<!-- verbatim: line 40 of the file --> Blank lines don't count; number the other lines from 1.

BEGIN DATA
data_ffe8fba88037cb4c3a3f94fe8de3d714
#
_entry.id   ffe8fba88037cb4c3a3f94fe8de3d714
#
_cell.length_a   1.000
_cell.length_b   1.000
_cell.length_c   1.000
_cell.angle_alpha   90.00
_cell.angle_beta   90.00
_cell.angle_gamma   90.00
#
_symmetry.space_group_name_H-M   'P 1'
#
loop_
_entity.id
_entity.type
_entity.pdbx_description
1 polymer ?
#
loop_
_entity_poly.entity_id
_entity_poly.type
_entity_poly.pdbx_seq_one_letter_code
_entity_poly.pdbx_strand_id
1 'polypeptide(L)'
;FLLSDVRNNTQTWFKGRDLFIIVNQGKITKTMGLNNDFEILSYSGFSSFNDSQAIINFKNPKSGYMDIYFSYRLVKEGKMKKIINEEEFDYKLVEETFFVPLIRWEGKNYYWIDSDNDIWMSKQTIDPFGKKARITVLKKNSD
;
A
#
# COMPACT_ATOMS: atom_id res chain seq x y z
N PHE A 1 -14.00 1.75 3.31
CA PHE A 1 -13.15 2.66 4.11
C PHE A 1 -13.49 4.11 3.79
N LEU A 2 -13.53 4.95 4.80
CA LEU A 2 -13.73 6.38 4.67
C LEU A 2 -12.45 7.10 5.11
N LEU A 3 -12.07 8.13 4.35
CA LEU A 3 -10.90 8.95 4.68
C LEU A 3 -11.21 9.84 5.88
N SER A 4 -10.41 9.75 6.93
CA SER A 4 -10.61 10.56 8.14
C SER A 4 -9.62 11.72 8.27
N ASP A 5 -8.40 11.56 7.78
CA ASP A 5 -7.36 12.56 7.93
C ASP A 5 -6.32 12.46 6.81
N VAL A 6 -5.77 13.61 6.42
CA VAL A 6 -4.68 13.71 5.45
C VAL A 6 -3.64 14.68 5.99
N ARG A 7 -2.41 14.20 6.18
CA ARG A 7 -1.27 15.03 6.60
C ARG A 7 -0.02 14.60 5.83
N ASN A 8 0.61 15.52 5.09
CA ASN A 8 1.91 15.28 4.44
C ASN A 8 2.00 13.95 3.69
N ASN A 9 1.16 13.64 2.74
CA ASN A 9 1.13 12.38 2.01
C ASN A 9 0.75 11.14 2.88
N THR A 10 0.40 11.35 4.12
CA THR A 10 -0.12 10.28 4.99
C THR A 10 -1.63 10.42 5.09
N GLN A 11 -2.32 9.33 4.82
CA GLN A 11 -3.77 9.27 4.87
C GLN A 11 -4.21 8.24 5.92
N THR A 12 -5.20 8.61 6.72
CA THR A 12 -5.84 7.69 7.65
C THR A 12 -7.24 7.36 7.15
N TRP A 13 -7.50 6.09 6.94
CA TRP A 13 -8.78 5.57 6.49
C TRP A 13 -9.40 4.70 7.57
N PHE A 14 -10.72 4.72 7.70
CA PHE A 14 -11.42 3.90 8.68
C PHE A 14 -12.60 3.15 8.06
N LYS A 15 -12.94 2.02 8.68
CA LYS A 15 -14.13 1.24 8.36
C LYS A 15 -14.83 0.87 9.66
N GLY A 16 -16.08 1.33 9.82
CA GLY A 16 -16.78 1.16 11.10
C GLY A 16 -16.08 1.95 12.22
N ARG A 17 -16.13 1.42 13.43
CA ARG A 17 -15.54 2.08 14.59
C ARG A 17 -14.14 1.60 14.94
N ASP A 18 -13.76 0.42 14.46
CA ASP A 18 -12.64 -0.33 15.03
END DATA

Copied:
N SER A 4 -10.41 9.75 6.93